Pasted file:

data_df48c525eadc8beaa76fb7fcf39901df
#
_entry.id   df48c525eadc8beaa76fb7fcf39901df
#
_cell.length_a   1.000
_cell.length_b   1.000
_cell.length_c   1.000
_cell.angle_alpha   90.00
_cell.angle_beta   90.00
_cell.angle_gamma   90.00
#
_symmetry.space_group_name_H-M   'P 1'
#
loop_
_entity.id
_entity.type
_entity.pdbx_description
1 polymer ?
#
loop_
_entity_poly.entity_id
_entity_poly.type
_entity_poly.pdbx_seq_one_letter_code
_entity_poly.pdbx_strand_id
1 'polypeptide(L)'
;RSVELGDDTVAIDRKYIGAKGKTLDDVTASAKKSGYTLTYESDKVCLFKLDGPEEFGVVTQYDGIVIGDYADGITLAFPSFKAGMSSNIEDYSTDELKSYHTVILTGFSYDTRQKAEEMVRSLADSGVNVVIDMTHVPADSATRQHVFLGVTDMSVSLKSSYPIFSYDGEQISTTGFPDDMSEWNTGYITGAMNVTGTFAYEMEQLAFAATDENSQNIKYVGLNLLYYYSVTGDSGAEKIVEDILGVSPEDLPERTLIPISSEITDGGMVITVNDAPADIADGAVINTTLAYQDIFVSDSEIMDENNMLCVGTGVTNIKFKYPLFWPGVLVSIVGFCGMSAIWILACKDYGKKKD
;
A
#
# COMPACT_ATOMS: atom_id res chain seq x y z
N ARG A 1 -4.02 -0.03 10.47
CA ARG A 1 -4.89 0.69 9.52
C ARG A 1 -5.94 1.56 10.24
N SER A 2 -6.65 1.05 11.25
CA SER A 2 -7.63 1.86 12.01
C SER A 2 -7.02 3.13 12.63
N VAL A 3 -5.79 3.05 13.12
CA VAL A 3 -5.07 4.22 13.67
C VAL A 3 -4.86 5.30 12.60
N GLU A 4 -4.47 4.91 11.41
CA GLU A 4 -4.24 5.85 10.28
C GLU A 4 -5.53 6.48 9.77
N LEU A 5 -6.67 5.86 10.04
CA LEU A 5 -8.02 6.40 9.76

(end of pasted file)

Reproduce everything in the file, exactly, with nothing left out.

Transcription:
data_df48c525eadc8beaa76fb7fcf39901df
#
_entry.id   df48c525eadc8beaa76fb7fcf39901df
#
_cell.length_a   1.000
_cell.length_b   1.000
_cell.length_c   1.000
_cell.angle_alpha   90.00
_cell.angle_beta   90.00
_cell.angle_gamma   90.00
#
_symmetry.space_group_name_H-M   'P 1'
#
loop_
_entity.id
_entity.type
_entity.pdbx_description
1 polymer ?
#
loop_
_entity_poly.entity_id
_entity_poly.type
_entity_poly.pdbx_seq_one_letter_code
_entity_poly.pdbx_strand_id
1 'polypeptide(L)'
;RSVELGDDTVAIDRKYIGAKGKTLDDVTASAKKSGYTLTYESDKVCLFKLDGPEEFGVVTQYDGIVIGDYADGITLAFPSFKAGMSSNIEDYSTDELKSYHTVILTGFSYDTRQKAEEMVRSLADSGVNVVIDMTHVPADSATRQHVFLGVTDMSVSLKSSYPIFSYDGEQISTTGFPDDMSEWNTGYITGAMNVTGTFAYEMEQLAFAATDENSQNIKYVGLNLLYYYSVTGDSGAEKIVEDILGVSPEDLPERTLIPISSEITDGGMVITVNDAPADIADGAVINTTLAYQDIFVSDSEIMDENNMLCVGTGVTNIKFKYPLFWPGVLVSIVGFCGMSAIWILACKDYGKKKD
;
A
#
# COMPACT_ATOMS: atom_id res chain seq x y z
N ARG A 1 -4.02 -0.03 10.47
CA ARG A 1 -4.89 0.69 9.52
C ARG A 1 -5.94 1.56 10.24
N SER A 2 -6.65 1.05 11.25
CA SER A 2 -7.63 1.86 12.01
C SER A 2 -7.02 3.13 12.63
N VAL A 3 -5.79 3.05 13.12
CA VAL A 3 -5.07 4.22 13.67
C VAL A 3 -4.86 5.30 12.60
N GLU A 4 -4.47 4.91 11.41
CA GLU A 4 -4.24 5.85 10.28
C GLU A 4 -5.53 6.48 9.77
N LEU A 5 -6.67 5.86 10.04
CA LEU A 5 -8.02 6.40 9.76